6. Cryptographic keys and HSM
At the core of every blockchain service and client are cryptographic keys. Keeping important cryptographic keys on a computer is no longer good enough, even when using a dedicated system.
Instead, use a hardware security module (HSM). An HSM basically provides two things a regular computer can't. First, the keys can be set up so they cannot be exported or copied off the HSM. Second, you can more reliably log usage of the keys. This is critical because, if your network is compromised, you are able to ascertain what the attacker used your key for, instead of speculating that they might have done bad things.
The lesson: Crypto-material for sensitive operations must be stored in an HSM and backed up. General-purpose computers or servers -- even air-gapped (physically separated) ones -- aren't enough.
7. Phishing, SIM swap and other shenanigans
Enterprise blockchains are generally not as widely attacked with techniques such as phishing or SIM swaps, which are typically reserved for attacking users of cryptocurrencies. However, ransomware and related attacks are increasingly turning to phishing and spear phishing for a simple reason: They work. The general answer to these types of attacks is to use strong multifactor authentication, ideally based off hardware tokens that prevent users from giving information to the bad guys.
Lesson to be learned: Humans make mistakes. You need both business and technical processes to catch mistakes and malicious behavior.
8. 51% attacks
Finally, there is some encouraging news. Most enterprise blockchain deployments don't use the proof of work (PoW) consensus mechanism. Proof of stake or more traditional voting mechanisms, such as a majority vote, are more common.
A 51% attack, where a single entity takes over a majority of the blockchain hash rate or computing resources in an attempt to disrupt the network, is most useful against a PoW-based system. Even with a simple consensus mechanism, such as majority vote, an attacker would need to hijack 51% of the organizations -- a much harder task than simply marshalling compute resources, which can often be rented.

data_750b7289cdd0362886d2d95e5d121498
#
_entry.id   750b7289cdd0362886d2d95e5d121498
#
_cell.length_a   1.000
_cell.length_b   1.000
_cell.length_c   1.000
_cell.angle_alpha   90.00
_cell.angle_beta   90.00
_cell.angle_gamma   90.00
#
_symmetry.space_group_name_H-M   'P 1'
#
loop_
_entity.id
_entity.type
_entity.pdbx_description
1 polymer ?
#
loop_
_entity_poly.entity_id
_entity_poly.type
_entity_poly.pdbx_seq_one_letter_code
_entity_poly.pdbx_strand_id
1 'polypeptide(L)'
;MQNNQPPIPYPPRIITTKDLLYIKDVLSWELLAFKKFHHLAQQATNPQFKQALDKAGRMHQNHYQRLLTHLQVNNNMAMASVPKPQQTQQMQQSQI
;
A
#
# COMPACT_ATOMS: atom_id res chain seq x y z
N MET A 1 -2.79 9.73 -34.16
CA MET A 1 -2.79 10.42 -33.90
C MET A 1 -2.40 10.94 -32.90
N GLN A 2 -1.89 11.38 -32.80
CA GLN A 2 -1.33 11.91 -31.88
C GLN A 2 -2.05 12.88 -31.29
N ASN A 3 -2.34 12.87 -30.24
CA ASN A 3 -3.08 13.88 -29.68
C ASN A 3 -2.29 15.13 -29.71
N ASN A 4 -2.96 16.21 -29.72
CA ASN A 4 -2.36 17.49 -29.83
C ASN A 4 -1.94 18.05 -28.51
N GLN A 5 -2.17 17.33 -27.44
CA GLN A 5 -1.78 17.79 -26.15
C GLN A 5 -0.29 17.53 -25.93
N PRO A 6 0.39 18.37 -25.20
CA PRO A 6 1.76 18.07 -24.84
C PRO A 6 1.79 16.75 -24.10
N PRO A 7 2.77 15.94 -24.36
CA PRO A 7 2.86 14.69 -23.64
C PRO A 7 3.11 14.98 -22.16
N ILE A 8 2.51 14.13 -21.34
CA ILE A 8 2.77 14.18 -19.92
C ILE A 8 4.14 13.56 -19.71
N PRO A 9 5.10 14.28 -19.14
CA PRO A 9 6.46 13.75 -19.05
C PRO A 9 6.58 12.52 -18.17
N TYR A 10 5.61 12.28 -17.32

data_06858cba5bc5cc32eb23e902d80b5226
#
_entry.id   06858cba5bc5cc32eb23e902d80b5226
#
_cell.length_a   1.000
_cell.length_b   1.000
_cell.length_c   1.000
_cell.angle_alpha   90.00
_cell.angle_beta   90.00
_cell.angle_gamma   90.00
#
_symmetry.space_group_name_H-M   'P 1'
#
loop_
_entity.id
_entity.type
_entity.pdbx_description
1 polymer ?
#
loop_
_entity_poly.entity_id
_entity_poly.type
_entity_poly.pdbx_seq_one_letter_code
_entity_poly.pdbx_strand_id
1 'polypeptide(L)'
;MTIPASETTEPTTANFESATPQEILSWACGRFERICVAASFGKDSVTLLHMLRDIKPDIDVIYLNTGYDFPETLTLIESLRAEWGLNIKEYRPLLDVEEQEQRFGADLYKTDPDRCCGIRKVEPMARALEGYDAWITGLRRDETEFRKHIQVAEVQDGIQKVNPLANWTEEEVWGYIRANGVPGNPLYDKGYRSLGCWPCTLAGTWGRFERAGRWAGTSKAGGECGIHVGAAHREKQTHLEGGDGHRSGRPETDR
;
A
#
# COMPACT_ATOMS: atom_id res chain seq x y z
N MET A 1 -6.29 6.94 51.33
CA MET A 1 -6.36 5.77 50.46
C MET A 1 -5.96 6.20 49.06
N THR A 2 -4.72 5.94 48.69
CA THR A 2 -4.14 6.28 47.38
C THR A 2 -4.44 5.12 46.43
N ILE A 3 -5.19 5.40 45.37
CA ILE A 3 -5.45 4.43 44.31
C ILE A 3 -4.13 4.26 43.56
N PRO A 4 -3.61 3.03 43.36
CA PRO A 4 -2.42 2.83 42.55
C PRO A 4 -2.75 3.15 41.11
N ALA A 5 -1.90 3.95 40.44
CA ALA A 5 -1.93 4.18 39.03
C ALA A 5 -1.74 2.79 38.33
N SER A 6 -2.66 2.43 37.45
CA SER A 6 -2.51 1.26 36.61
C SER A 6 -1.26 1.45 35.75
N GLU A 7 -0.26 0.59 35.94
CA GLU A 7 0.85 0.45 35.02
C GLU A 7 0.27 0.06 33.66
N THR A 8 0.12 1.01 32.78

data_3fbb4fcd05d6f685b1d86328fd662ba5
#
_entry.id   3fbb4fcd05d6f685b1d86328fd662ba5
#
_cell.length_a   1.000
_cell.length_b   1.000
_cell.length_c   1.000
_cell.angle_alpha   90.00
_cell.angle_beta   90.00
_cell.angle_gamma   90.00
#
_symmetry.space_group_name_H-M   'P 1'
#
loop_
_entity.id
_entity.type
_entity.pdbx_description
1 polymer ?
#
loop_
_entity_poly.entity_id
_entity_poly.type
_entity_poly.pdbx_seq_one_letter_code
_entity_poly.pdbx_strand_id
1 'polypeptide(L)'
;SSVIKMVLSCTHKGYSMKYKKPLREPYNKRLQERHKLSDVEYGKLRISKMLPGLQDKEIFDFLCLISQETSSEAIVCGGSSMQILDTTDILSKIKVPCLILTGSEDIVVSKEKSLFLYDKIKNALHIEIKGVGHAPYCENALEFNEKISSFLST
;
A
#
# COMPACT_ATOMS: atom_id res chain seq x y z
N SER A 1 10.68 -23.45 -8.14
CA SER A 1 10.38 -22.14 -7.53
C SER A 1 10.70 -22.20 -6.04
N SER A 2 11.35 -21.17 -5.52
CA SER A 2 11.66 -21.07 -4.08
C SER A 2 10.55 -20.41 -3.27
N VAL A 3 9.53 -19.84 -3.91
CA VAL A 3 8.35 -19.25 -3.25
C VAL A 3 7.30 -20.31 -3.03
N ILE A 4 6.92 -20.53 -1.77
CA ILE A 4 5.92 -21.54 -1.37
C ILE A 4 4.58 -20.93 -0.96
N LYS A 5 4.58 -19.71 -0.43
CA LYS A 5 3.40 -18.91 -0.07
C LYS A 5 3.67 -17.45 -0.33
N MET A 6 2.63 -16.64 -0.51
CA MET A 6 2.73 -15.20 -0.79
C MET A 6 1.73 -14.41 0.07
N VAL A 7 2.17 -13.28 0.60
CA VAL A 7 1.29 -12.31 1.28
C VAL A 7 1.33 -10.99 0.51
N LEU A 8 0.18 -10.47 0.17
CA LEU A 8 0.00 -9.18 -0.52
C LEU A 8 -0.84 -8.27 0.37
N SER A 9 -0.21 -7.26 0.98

Lesson learned: Make sure you understand the blockchain consensus mechanisms being used and in what circumstances an attacker is able to subvert them. Building a system that requires more than half of all the organizations to be subverted, for example, is probably an acceptable risk.
Blockchain and smart contract software are more complicated and difficult to secure than virtually anything else.
We want to build such systems knowing that malicious actors are participating maliciously but not allow them to compromise the systems. Solving this problem opens up all sorts of new markets and opportunities.
Ever since Bitcoin came on the scene in 2009, we've been steadily getting there with systems already in production that can withstand high levels of attack and abuse. But, like any new technology, it still requires a lot of expertise to build, deploy and operate blockchain securely.
Kurt Seifried is chief innovation officer at the Cloud Security Alliance.